Two weeks ago, while covering the choreographed spectacle that was a protest for the Sean Bell verdict (Abridged Backstory: On November 25, 2006, three plainclothes NYPD officers shot 50 rounds at three unarmed black men, killing one of them, Sean Bell, on his wedding day. The cops were acquitted on all charges, and lots of people became incensed.), Lindsey Campbell was arrested.

Reporting for Moblogic – CBS’ online, community-involved answer to mainstream news coverage – the host signed up to wear handcuffs, in part because she was sympathetic to the cause and, like any good journalist, she “wanted to be where the action was.”

But unlike traditional journalists, and atypical of any regular news organization, Lindsay and Moblogic are passionate about, and determined to involve the audience in the reporting process. In an episode prior to her arrest, Lindsay attended Al Sharpton organized rallies and asked random participants questions that were submitted solely by viewers.

Now, the crew’s in Georgia, because “if you want to talk about the death penalty, you need to be where it’s happening. (Abridged Backstory: In January, the US Supreme Court started an examination of whether lethal injection is unconstitutionally cruel and unusual punishment. On April 16, they upheld that it was an a-okay form of execution. Since the ruling, Georgia’s put to death William Early Lynd. Barring any pardon or stay, this Thursday the state will do the same to Samuel David Crowe.).

And in an ongoing effort to create “an interactive journalism experience,” Lindsay solicits viewers to take charge of their own news.  Let her know who she should speak with, where she should go, and what she should ask.  Tell her what you’re thinking by comments, e-mail, or even give her cell phone – seriously, find her at 917-273-7212 – a call.

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From its inception, Moblogic has fostered what web producer Sean Tice told me is a “running conversation” that starts with “topics on the street, then moves to the site where viewers comment on the comments of people in the video. From there, comments evolve into their own conversations.” Spend a few minutes browsing through those conversations and you’ll see the site has one of the highest levels of thoughtful audience participation you’ll find anywhere online. The show is not an entertainment or informational end product; it’s a starting point.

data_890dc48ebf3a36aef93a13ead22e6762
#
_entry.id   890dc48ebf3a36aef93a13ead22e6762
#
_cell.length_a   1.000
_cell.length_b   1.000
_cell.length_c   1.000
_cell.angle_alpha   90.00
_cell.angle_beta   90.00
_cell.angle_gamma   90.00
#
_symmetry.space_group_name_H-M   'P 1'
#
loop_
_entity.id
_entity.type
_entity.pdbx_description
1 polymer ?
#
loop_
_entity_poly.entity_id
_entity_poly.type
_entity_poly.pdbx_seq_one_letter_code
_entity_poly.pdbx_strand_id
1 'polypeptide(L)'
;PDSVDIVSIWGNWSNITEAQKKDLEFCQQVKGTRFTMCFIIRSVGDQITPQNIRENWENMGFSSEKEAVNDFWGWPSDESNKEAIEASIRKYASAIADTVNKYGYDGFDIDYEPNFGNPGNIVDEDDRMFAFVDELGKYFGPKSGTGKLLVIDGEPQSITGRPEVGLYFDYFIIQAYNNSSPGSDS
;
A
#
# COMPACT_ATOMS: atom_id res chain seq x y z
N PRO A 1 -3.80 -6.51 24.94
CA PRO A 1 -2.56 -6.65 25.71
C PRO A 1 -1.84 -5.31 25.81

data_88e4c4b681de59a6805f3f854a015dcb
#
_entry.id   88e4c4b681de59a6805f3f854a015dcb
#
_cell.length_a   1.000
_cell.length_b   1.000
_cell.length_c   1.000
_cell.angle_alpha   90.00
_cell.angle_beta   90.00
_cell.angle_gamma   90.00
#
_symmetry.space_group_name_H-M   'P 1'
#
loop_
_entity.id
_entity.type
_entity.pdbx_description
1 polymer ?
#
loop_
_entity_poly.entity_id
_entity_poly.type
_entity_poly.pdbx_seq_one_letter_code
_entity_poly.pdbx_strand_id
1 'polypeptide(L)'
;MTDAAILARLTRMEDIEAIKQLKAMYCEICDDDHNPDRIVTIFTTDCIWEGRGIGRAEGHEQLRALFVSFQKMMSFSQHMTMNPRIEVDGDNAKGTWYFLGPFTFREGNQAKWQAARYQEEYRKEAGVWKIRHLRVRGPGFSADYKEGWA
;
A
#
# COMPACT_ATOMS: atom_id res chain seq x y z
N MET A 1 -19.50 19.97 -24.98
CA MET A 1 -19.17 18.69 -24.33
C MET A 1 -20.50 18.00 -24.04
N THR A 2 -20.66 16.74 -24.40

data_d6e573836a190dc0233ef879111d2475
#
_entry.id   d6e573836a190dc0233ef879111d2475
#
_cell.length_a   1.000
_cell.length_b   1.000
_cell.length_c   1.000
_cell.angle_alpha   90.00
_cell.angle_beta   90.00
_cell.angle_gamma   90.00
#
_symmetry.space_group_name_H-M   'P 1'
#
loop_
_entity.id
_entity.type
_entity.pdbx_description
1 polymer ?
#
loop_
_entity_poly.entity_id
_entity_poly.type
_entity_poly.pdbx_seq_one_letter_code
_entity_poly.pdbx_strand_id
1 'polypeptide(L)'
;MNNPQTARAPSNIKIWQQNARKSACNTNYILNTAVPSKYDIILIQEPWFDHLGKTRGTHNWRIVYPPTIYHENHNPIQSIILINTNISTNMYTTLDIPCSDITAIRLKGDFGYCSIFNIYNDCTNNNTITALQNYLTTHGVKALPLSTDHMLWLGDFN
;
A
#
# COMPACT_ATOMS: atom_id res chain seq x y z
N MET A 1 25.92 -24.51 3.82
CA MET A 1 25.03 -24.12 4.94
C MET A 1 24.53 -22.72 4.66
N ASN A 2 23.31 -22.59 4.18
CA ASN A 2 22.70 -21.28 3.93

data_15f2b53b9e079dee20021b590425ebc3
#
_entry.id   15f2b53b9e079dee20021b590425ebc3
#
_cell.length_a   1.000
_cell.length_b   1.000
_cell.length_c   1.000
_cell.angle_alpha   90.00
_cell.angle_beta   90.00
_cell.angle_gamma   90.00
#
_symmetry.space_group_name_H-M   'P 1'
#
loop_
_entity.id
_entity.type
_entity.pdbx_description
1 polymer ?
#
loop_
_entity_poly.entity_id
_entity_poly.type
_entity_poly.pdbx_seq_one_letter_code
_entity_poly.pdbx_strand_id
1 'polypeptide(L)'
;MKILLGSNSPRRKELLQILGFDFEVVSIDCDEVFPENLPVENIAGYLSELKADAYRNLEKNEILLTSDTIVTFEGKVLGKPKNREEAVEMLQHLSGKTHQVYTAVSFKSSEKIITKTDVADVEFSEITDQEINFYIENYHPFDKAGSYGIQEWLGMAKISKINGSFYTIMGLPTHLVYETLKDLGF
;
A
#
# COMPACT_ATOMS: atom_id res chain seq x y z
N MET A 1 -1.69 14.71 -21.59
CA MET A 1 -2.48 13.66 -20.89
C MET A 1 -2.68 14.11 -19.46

Now it’s come full circle, from acting as a focus for audience interaction to being entirely driven by an audience granted with unprecedented access to those running the show.

Moblogic is a relief from mainstream news organizations where we, the viewers, are treated like silent news receptors. Producers decide what’s relevant to report to, not with, the public. Certainly that traditional type of coverage has a place. Educated and informed anchors and analysts will always play valuable roles in providing access to information. But it’s nice to have an alternative.

Who hasn’t wanted call Lou Dobbs and tell him to get the $&@# on a bus to Southern California where he can gain much needed perspective or suggest that John King to do something relevant with his touch screen? Now you have a voice. Give Lindsey a ring – that number, ONE MORE TIME! 917-273-7212 – and let her know what you wanna know.

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